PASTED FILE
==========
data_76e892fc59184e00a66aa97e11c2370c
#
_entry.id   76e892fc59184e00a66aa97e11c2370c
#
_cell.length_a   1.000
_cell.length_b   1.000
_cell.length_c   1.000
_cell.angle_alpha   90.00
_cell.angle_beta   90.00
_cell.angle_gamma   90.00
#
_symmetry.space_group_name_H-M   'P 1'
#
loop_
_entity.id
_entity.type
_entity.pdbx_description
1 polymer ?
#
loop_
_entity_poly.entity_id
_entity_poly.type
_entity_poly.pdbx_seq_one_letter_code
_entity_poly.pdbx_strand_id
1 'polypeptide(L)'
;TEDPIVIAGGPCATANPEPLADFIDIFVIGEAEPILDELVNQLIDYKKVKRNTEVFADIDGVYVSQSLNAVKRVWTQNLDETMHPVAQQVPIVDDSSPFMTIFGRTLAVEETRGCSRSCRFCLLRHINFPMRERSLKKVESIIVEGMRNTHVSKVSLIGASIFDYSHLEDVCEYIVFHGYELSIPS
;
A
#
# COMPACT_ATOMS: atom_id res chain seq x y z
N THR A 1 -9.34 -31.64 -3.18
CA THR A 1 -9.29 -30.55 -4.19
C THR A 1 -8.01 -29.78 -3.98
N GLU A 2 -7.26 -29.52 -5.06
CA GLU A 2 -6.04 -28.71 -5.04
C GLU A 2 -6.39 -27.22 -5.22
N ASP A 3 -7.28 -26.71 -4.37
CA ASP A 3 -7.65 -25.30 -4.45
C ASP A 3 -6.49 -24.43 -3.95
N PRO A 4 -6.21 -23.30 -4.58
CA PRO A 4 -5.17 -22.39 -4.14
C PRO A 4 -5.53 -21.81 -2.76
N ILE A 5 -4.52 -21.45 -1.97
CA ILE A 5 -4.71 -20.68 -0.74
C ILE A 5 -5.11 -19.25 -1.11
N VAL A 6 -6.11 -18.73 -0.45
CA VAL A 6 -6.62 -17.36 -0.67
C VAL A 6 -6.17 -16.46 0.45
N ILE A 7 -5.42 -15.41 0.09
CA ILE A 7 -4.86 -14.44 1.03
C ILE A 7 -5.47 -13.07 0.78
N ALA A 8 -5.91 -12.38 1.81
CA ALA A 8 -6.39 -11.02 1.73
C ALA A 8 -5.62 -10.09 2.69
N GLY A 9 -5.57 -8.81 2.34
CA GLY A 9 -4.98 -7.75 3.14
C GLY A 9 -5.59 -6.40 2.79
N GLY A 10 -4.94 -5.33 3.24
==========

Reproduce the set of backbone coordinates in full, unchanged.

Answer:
data_76e892fc59184e00a66aa97e11c2370c
#
_entry.id   76e892fc59184e00a66aa97e11c2370c
#
_cell.length_a   1.000
_cell.length_b   1.000
_cell.length_c   1.000
_cell.angle_alpha   90.00
_cell.angle_beta   90.00
_cell.angle_gamma   90.00
#
_symmetry.space_group_name_H-M   'P 1'
#
loop_
_entity.id
_entity.type
_entity.pdbx_description
1 polymer ?
#
loop_
_entity_poly.entity_id
_entity_poly.type
_entity_poly.pdbx_seq_one_letter_code
_entity_poly.pdbx_strand_id
1 'polypeptide(L)'
;TEDPIVIAGGPCATANPEPLADFIDIFVIGEAEPILDELVNQLIDYKKVKRNTEVFADIDGVYVSQSLNAVKRVWTQNLDETMHPVAQQVPIVDDSSPFMTIFGRTLAVEETRGCSRSCRFCLLRHINFPMRERSLKKVESIIVEGMRNTHVSKVSLIGASIFDYSHLEDVCEYIVFHGYELSIPS
;
A
#
# COMPACT_ATOMS: atom_id res chain seq x y z
N THR A 1 -9.34 -31.64 -3.18
CA THR A 1 -9.29 -30.55 -4.19
C THR A 1 -8.01 -29.78 -3.98
N GLU A 2 -7.26 -29.52 -5.06
CA GLU A 2 -6.04 -28.71 -5.04
C GLU A 2 -6.39 -27.22 -5.22
N ASP A 3 -7.28 -26.71 -4.37
CA ASP A 3 -7.65 -25.30 -4.45
C ASP A 3 -6.49 -24.43 -3.95
N PRO A 4 -6.21 -23.30 -4.58
CA PRO A 4 -5.17 -22.39 -4.14
C PRO A 4 -5.53 -21.81 -2.76
N ILE A 5 -4.52 -21.45 -1.97
CA ILE A 5 -4.71 -20.68 -0.74
C ILE A 5 -5.11 -19.25 -1.11
N VAL A 6 -6.11 -18.73 -0.45
CA VAL A 6 -6.62 -17.36 -0.67
C VAL A 6 -6.17 -16.46 0.45
N ILE A 7 -5.42 -15.41 0.09
CA ILE A 7 -4.86 -14.44 1.03
C ILE A 7 -5.47 -13.07 0.78
N ALA A 8 -5.91 -12.38 1.81
CA ALA A 8 -6.39 -11.02 1.73
C ALA A 8 -5.62 -10.09 2.69
N GLY A 9 -5.57 -8.81 2.34
CA GLY A 9 -4.98 -7.75 3.14
C GLY A 9 -5.59 -6.40 2.79
N GLY A 10 -4.94 -5.33 3.24